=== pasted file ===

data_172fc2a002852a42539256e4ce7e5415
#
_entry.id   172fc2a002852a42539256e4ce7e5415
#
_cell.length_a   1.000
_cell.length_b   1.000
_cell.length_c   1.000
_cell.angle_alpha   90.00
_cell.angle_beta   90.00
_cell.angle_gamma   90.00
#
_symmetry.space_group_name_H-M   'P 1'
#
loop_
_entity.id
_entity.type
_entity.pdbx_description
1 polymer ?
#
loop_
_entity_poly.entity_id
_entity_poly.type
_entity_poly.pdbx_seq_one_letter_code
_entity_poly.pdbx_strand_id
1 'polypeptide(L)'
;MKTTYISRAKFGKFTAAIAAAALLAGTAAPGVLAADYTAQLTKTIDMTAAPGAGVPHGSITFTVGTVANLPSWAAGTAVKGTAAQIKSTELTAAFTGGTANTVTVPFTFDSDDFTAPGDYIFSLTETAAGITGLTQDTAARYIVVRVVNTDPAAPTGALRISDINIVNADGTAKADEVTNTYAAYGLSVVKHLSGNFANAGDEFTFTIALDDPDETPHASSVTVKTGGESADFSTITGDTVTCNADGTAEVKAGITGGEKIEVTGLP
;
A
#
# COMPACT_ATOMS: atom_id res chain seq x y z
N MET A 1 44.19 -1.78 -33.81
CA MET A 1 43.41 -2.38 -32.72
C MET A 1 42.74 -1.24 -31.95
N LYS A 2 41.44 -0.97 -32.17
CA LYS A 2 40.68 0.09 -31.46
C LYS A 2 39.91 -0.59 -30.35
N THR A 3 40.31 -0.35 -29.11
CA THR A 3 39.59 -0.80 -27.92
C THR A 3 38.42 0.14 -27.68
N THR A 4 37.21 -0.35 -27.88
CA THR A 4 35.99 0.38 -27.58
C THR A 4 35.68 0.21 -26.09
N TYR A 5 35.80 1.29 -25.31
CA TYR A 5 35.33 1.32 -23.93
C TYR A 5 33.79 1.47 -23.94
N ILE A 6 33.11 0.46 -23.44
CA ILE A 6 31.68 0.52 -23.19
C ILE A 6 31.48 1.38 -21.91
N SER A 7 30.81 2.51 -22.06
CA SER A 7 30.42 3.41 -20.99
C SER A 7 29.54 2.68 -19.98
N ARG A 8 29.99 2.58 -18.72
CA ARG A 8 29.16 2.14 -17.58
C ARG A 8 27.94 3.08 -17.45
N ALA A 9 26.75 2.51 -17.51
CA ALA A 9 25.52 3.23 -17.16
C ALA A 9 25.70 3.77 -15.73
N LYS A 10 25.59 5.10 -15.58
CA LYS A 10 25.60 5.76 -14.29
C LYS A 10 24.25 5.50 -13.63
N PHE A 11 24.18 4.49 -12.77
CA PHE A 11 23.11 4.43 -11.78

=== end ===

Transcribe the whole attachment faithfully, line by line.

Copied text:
data_172fc2a002852a42539256e4ce7e5415
#
_entry.id   172fc2a002852a42539256e4ce7e5415
#
_cell.length_a   1.000
_cell.length_b   1.000
_cell.length_c   1.000
_cell.angle_alpha   90.00
_cell.angle_beta   90.00
_cell.angle_gamma   90.00
#
_symmetry.space_group_name_H-M   'P 1'
#
loop_
_entity.id
_entity.type
_entity.pdbx_description
1 polymer ?
#
loop_
_entity_poly.entity_id
_entity_poly.type
_entity_poly.pdbx_seq_one_letter_code
_entity_poly.pdbx_strand_id
1 'polypeptide(L)'
;MKTTYISRAKFGKFTAAIAAAALLAGTAAPGVLAADYTAQLTKTIDMTAAPGAGVPHGSITFTVGTVANLPSWAAGTAVKGTAAQIKSTELTAAFTGGTANTVTVPFTFDSDDFTAPGDYIFSLTETAAGITGLTQDTAARYIVVRVVNTDPAAPTGALRISDINIVNADGTAKADEVTNTYAAYGLSVVKHLSGNFANAGDEFTFTIALDDPDETPHASSVTVKTGGESADFSTITGDTVTCNADGTAEVKAGITGGEKIEVTGLP
;
A
#
# COMPACT_ATOMS: atom_id res chain seq x y z
N MET A 1 44.19 -1.78 -33.81
CA MET A 1 43.41 -2.38 -32.72
C MET A 1 42.74 -1.24 -31.95
N LYS A 2 41.44 -0.97 -32.17
CA LYS A 2 40.68 0.09 -31.46
C LYS A 2 39.91 -0.59 -30.35
N THR A 3 40.31 -0.35 -29.11
CA THR A 3 39.59 -0.80 -27.92
C THR A 3 38.42 0.14 -27.68
N THR A 4 37.21 -0.35 -27.88
CA THR A 4 35.99 0.38 -27.58
C THR A 4 35.68 0.21 -26.09
N TYR A 5 35.80 1.29 -25.31
CA TYR A 5 35.33 1.32 -23.93
C TYR A 5 33.79 1.47 -23.94
N ILE A 6 33.11 0.46 -23.44
CA ILE A 6 31.68 0.52 -23.19
C ILE A 6 31.48 1.38 -21.91
N SER A 7 30.81 2.51 -22.06
CA SER A 7 30.42 3.41 -20.99
C SER A 7 29.54 2.68 -19.98
N ARG A 8 29.99 2.58 -18.72
CA ARG A 8 29.16 2.14 -17.58
C ARG A 8 27.94 3.08 -17.45
N ALA A 9 26.75 2.51 -17.51
CA ALA A 9 25.52 3.23 -17.16
C ALA A 9 25.70 3.77 -15.73
N LYS A 10 25.59 5.10 -15.58
CA LYS A 10 25.60 5.76 -14.29
C LYS A 10 24.25 5.50 -13.63
N PHE A 11 24.18 4.49 -12.77
CA PHE A 11 23.11 4.43 -11.78